Massachusetts delegates are in the coveted spot of being the home delegation of Republican presidential nominee Mitt Romney. It’s an honor state Republicans haven’t had in 88 years, and it comes with perks and responsibilities.
The honor comes with rooms in the nicest hotel, tickets to the best parties and seats on the convention floor right below the podium.
Massachusetts Republicans haven’t had it this good in decades, says Beth Myers, a senior strategist for Romney who first worked in the party in Massachusetts in 1980. She spoke to the delegates as they gathered for breakfast Monday in an ornate chandeliered ballroom at the Marriott Waterside Hotel and Marina.
"We've had some ups and downs but all of you have stood by and I hope you take great pride and great pleasure in being where you are in Tampa today," she said. "And you got a good hotel location this time."
Typically the Massachusetts Republican delegation is housed miles from the convention and is seated in the rafters. Delegates here know they are in a favored and historic position — one that may not come again soon.
"Massachusetts is a very blue state and I think this is the first qualified candidate we’ve had at the right time," said Barbara McCoy, of Bourne, Mass. "This is Gov. Romney’s time right now."
This is the first time since 1924 that Massachusetts has put forth a Republican nominee for president. Back then it was former vice president and former Gov. Calvin Coolidge, who was nominated to the presidency.
The long drought reminds Massachusetts GOP Chairman Bob Maginn of another historic drought.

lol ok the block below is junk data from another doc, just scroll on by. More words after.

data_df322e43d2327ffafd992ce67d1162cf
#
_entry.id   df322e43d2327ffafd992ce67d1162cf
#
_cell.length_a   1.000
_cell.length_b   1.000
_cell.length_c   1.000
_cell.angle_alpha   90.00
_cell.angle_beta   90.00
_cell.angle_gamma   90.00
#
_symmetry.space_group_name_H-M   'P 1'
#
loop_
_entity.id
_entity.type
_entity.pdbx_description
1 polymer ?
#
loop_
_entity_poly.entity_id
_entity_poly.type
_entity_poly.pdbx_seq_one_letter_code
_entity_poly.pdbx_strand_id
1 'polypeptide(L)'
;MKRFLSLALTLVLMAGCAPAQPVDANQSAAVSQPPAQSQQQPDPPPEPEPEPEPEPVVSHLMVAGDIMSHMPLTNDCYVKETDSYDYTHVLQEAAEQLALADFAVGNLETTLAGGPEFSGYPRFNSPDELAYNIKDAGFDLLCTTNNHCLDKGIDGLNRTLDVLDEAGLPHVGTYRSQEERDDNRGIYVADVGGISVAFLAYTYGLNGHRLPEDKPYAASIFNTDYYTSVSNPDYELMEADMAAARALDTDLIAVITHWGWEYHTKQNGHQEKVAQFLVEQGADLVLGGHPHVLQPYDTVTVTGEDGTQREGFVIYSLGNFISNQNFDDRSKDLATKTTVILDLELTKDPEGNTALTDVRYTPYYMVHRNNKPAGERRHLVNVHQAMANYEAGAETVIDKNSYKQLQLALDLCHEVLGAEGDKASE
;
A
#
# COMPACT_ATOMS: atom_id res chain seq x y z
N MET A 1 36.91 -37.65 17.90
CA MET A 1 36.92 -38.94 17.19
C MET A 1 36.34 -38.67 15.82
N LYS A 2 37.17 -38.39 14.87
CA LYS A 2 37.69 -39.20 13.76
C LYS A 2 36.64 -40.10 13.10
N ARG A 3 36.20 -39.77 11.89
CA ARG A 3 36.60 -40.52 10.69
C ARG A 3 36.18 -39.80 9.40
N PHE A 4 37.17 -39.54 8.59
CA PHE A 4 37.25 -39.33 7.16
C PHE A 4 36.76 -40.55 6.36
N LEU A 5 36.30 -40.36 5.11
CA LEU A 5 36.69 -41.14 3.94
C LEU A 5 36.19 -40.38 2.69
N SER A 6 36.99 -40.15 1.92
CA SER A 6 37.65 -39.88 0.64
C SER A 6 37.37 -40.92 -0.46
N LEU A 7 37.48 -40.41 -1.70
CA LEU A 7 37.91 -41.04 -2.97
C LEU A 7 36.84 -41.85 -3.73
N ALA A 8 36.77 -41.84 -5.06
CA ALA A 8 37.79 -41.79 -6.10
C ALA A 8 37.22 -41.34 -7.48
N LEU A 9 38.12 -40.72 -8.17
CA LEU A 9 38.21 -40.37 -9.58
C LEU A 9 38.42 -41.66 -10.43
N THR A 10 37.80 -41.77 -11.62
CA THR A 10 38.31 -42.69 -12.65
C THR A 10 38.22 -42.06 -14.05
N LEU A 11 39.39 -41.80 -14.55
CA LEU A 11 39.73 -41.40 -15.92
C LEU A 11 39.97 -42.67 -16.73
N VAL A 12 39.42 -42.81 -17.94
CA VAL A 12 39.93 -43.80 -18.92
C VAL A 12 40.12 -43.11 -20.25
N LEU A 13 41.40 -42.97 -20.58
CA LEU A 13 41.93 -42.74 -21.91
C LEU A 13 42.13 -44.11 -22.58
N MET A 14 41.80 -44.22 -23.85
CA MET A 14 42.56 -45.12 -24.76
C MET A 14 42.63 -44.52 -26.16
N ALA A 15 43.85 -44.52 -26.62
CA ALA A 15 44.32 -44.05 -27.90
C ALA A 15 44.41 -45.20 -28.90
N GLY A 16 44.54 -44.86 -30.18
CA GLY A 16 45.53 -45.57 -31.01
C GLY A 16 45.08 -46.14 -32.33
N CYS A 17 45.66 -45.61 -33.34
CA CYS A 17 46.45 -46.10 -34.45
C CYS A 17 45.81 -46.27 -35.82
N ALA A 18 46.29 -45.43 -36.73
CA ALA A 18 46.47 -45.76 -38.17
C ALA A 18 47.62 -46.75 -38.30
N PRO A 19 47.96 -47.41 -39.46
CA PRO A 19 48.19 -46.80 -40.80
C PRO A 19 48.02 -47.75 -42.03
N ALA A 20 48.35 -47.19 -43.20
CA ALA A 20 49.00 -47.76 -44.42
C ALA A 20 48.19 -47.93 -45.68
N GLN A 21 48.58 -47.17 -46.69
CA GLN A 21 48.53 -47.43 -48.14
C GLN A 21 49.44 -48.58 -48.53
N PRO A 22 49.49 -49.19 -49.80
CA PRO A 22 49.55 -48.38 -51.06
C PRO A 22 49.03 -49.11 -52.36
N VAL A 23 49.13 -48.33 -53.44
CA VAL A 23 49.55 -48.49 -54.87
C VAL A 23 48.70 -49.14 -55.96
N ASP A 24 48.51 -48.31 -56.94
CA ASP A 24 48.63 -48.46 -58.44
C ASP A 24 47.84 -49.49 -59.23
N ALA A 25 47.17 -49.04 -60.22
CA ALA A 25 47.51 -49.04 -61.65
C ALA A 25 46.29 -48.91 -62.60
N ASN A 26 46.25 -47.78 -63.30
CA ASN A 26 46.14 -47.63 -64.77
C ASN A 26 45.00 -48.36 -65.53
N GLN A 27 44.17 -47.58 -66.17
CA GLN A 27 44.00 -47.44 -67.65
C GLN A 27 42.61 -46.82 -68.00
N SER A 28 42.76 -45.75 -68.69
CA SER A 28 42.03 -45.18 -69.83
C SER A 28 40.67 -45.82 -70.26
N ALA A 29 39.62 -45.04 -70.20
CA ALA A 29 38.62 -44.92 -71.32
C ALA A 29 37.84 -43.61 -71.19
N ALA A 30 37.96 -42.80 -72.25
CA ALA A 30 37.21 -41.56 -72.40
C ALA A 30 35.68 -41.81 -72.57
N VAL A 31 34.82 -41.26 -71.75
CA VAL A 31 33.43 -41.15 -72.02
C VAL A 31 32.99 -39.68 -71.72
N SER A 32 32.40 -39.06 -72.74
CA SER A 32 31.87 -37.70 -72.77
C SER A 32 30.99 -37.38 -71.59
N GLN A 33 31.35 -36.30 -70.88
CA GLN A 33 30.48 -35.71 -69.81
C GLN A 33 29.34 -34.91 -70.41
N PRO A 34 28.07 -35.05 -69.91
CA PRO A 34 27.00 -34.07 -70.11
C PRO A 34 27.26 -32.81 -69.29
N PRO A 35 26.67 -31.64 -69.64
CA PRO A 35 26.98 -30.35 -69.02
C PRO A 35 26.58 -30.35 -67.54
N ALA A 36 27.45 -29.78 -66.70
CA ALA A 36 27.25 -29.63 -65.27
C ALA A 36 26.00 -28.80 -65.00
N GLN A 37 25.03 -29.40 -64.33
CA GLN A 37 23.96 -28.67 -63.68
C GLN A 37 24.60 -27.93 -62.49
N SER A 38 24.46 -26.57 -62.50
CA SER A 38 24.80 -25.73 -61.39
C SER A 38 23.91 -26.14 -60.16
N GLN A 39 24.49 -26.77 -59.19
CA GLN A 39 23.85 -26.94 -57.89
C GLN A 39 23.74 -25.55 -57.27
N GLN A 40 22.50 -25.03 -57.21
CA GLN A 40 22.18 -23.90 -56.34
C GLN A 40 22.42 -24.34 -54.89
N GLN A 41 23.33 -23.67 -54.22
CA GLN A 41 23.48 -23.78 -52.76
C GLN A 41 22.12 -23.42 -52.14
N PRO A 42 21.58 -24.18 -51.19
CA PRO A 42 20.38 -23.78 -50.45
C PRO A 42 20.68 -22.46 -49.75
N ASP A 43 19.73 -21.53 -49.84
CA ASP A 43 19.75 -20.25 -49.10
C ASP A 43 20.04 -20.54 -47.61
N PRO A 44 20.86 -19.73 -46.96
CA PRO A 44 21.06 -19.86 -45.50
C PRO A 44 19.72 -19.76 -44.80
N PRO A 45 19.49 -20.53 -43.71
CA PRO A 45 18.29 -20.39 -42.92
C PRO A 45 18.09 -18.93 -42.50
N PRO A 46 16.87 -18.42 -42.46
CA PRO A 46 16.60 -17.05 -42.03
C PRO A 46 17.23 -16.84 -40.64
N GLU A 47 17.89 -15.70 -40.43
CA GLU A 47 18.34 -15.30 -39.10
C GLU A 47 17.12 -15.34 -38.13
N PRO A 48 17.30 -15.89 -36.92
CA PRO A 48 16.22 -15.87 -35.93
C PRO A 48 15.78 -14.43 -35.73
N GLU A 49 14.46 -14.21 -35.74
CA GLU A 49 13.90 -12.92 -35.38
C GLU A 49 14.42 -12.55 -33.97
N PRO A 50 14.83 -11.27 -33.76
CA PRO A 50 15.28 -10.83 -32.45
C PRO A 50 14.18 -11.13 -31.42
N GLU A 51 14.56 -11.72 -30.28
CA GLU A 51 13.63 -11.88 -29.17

"Being a Red Sox fan, I feel like, wow, they had to wait from 1918 until we got another World Series," Maginn said. "We waited even longer to get a Republican nominated from Massachusetts for president of the United States. So I think we deserve a round of applause for sticking with it."
Maginn and other Massachusetts Republican officials told the delegates that with their elevated position also comes a responsibility to be as former Lt. Gov. Kerry Healey put it, “truth tellers" about Romney to other delegates.
"And make sure that they know firsthand from someone who knows Gov. Romney that when he came into office there was a $3 billion budget gap and he closed that without raising taxes," Healey said.
Also making the case for Romney with the delegates this week are his sons. Craig Romney paid a surprise visit to the Massachusetts breakfast.
"It really is a testament to you guys sticking with my guys all these year," Craig Romney said. "It’s not easy being a Republican in Massachusetts, so we commend you for it."
This article was originally published on August 27, 2012.
This program aired on August 27, 2012.